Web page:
The Atlanta Journal-Constitution
Kemp makes appointment to Georgia Board of Regents after resignation
By Vanessa McCray
A member of the Board of Regents, which oversees the University System of Georgia, has stepped down.
Don Waters, an investment company CEO who joined the board in 2013, resigned his seat representing Georgia’s 1st Congressional District. Gov. Brian Kemp announced his departure Thursday. Kemp appointed Patrick Jones, a South Georgia business executive who has donated to the governor’s political campaigns, to fill the vacated spot. Waters previously served as the board’s chairman. His current term was set to expire Jan. 1, 2025. He did not immediately respond to a call requesting comment. Sonny Perdue, who with Waters’ support was named chancellor earlier this year, touted his accomplishments. “Regent Don Waters throughout his life has championed the idea that knowledge and education allow students, no matter where they live in Georgia, to pursue their dreams and build a better life for themselves, their families, their community, and their state,” said Perdue, in a written statement.
Atlanta Business Chronicle
By Joshua Mann – Editor, The National Observer: Higher Education Edition
Despite a broad downward trend in enrollment across colleges and universities in the U.S., some managed to defy the decline and grow over the course of the past several years. In many cases, these institutions managed to grow a lot. Two Georgia universities are among the top 25 institutions to grow. Georgia Southern University in Statesboro was No. 14, adding 5,464 students between fall 2017 to fall 2020, an increase of 30%. Kennesaw State University was No. 17, adding 5,224 students in the same time period, for an increase of 16%. Those increasing enrollment numbers reflect the increased economic impact that both universities have had on Georgia. Each university has more than a $1 billion impact, due to campus jobs, institutional services and student education-related spending.
Georgia College & State University forms 3rd cohort to address state nursing shortage
COVID 19, nurse retirement and burnout have led to an all-time shortage of nurses. To address this pressing need, Georgia College & State University (GCSU) has added a third cohort of nursing students to its Bachelor of Science in Nursing (BSN) degree program. “It is estimated that an additional 175,900 registered nurses (RNs) will exit the workforce each year for personal reasons or through retirement,” said Josie Doss, interim director and associate professor in GCSU’s School of Nursing. “Though Georgia has around 100,000 RNs,” she said, “we still have one of the lowest densities in the nation. We’re preparing nurses to fill that need.”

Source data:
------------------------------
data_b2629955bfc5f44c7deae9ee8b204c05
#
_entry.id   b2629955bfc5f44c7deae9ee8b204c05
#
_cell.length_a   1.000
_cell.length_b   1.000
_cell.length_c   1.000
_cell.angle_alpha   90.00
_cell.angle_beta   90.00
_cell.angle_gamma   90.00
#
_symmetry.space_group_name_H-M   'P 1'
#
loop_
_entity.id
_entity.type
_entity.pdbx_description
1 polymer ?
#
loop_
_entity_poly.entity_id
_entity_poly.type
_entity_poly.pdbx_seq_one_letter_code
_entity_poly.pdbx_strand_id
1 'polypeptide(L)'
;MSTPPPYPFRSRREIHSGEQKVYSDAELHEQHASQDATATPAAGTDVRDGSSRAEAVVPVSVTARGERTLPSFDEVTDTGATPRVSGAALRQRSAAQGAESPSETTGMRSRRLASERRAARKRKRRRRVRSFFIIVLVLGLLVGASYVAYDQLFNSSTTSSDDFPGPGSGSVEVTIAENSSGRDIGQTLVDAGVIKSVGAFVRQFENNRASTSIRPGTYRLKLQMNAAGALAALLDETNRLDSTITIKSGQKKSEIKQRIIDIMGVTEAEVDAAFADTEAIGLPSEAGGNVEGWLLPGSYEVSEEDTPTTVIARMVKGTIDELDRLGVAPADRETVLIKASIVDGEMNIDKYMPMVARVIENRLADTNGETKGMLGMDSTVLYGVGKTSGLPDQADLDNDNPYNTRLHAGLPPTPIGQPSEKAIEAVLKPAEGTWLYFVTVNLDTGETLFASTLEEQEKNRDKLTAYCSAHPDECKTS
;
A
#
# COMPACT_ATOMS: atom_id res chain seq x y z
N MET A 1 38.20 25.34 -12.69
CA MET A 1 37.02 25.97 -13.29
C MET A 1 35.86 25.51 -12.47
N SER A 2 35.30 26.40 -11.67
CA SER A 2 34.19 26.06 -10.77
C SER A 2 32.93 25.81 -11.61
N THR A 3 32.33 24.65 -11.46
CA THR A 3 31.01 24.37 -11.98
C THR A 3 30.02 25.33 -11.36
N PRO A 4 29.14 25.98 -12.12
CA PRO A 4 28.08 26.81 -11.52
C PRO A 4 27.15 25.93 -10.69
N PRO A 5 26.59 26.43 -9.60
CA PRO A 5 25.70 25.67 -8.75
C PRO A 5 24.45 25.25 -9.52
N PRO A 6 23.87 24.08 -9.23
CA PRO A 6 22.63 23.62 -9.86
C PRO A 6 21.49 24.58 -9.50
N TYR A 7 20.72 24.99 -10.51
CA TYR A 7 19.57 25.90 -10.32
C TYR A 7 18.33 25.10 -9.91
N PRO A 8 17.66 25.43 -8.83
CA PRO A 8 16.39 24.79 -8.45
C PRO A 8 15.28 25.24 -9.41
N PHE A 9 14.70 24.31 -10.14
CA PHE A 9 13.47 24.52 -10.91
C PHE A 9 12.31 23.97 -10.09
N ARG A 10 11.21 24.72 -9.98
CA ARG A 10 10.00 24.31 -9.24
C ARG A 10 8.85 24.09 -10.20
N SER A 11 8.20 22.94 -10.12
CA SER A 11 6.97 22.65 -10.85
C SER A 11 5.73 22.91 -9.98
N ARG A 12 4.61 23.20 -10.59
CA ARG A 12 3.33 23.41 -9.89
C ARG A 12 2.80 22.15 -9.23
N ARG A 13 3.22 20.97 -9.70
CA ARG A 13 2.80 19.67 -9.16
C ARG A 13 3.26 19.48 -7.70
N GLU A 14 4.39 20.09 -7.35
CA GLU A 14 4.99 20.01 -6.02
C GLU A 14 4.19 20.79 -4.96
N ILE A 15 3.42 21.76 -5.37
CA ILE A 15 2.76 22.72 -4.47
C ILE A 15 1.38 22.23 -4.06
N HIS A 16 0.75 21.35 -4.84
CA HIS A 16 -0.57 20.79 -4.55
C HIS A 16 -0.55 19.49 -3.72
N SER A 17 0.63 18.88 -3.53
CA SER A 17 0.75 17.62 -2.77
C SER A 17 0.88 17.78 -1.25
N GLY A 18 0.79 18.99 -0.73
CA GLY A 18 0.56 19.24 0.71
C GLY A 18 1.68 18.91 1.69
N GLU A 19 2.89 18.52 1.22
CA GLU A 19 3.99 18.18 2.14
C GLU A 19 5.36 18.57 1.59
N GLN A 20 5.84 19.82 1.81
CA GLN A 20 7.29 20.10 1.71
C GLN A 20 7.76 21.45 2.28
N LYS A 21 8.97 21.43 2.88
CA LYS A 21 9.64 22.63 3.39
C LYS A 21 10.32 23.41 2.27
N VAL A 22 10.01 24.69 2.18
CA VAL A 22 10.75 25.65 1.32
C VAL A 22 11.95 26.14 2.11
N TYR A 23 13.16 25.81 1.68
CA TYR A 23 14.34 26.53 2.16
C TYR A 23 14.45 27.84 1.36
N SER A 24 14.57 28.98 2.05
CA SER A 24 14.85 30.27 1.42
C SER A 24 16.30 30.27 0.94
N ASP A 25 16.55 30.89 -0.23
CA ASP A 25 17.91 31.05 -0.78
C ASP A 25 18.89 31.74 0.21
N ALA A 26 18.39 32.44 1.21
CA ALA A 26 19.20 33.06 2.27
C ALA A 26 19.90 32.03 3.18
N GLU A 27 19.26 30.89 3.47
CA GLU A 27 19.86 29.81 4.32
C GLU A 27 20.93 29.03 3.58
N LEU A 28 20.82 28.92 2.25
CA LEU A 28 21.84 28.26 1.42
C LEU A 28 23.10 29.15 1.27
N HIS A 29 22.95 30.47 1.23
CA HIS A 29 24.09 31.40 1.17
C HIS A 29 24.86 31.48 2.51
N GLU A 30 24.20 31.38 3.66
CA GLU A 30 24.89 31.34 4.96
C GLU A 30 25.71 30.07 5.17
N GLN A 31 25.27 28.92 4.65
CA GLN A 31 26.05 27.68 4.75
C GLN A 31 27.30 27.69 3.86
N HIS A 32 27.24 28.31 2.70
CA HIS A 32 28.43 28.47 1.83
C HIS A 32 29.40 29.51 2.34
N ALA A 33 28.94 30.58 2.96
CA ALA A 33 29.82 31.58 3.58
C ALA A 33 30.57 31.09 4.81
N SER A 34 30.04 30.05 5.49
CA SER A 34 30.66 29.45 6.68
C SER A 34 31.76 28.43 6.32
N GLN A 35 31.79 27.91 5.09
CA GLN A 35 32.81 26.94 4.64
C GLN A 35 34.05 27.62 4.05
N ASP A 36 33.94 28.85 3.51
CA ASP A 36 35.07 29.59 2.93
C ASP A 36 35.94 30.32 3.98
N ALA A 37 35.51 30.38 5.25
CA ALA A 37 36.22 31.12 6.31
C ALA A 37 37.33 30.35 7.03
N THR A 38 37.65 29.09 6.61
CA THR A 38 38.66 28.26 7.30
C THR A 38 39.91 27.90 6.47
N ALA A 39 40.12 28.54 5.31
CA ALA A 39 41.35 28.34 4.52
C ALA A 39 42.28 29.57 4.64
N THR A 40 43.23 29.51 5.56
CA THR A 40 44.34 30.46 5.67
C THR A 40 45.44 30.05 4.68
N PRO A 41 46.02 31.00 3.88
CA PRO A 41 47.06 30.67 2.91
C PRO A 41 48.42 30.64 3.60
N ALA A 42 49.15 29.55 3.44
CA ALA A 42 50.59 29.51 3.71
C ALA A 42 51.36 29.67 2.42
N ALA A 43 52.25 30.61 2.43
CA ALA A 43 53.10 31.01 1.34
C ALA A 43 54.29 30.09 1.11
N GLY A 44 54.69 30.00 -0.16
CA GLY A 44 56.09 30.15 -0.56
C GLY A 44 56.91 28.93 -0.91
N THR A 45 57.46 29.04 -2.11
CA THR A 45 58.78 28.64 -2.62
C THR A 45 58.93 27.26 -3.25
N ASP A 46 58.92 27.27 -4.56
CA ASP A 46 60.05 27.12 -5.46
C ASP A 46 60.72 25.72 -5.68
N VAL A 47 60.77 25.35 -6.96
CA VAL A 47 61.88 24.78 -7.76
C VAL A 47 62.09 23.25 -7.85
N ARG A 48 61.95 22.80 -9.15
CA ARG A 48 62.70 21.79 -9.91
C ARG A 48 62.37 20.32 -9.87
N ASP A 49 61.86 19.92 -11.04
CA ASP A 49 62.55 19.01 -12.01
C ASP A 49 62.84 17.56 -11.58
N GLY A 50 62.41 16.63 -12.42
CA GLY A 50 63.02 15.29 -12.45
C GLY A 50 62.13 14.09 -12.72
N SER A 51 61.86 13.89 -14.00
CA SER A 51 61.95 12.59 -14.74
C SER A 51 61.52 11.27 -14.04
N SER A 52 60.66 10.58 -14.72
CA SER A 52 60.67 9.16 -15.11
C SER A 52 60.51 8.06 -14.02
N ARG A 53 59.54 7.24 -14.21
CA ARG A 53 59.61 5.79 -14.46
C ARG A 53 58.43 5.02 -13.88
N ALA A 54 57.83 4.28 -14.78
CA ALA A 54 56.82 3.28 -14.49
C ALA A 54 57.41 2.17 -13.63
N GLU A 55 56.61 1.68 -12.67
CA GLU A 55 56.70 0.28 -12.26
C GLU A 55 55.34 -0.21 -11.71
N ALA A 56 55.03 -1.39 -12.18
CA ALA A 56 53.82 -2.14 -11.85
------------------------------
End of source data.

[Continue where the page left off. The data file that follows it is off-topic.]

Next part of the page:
Valdosta Daily Times
Valdosta State University STEAM Center for Applied Creativity and Innovation recently received a $1,000 Renewable Energy STEAM Grant from Green Power EMC and Colquitt EMC. The funds will support the STEAM Center’s efforts to offer “innovative and creative learning activities that increase interest in the fields of science, technology, engineering and mathematics — while also demonstrating how art plays a central role in driving innovation — this summer,” university officials said in a statement.
Tifton works to obtain grants
By Davis Cobb
The City of Tifton is working to secure grants for several projects. City Manager Pete Pyrzenski informed Tifton City Council during the June 13 meeting that the city is working to secure grants, despite the difficulties presented from navigating the fast-paced environment of state and federal levels. He said he succeeded in either securing some or is on track in negotiating them. He said he had obtained a grant for use in renovating Commerce Way, bumping the funding for that project from $360,000 to more than $1 million. In addition, his department was working to negotiate a federal CHIP grant with Sen. Jon Ossoff’s office, as well as a transportation grant alongside Public Works Project Manager Jeff West and a local engineer that would develop a sidewalk and gutter project near Abraham Baldwin Agricultural College.
Out of 159 Georgia counties, 63 don’t have a pediatrician, and 54 have no emergency medicine physician. Earlier this year, we reported $5 million going to Augusta University to help get more medical staff in rural counties. Here’s how a new nearly $9 million donation can help even more. Cayman Bickerstaff is a 3rd-year med student at MCG, enrolled in the 3+ Primary Care Pathway Program. “I knew what I wanted to do, and I wanted to get into the workforce as early as possible, and I saw this program as a really good way to do that,” he said. It allows students who commit to primary care practice in rural or underserved Georgia to graduate in three years and immediately enter a residency in Georgia with free tuition.
This may be the third summer Brian Burg has been in Statesboro, but it’s only his second year of being able to hold his youth basketball camps. The Georgia Southern men’s head coach saw his number more than triple from a year ago as they went from just over 50 campers to over 160 this year. …Besides being a great opportunity for people in the Statesboro community Burg also hopes to see many of these same kids with their entire families during basketball season.
by Editorial staff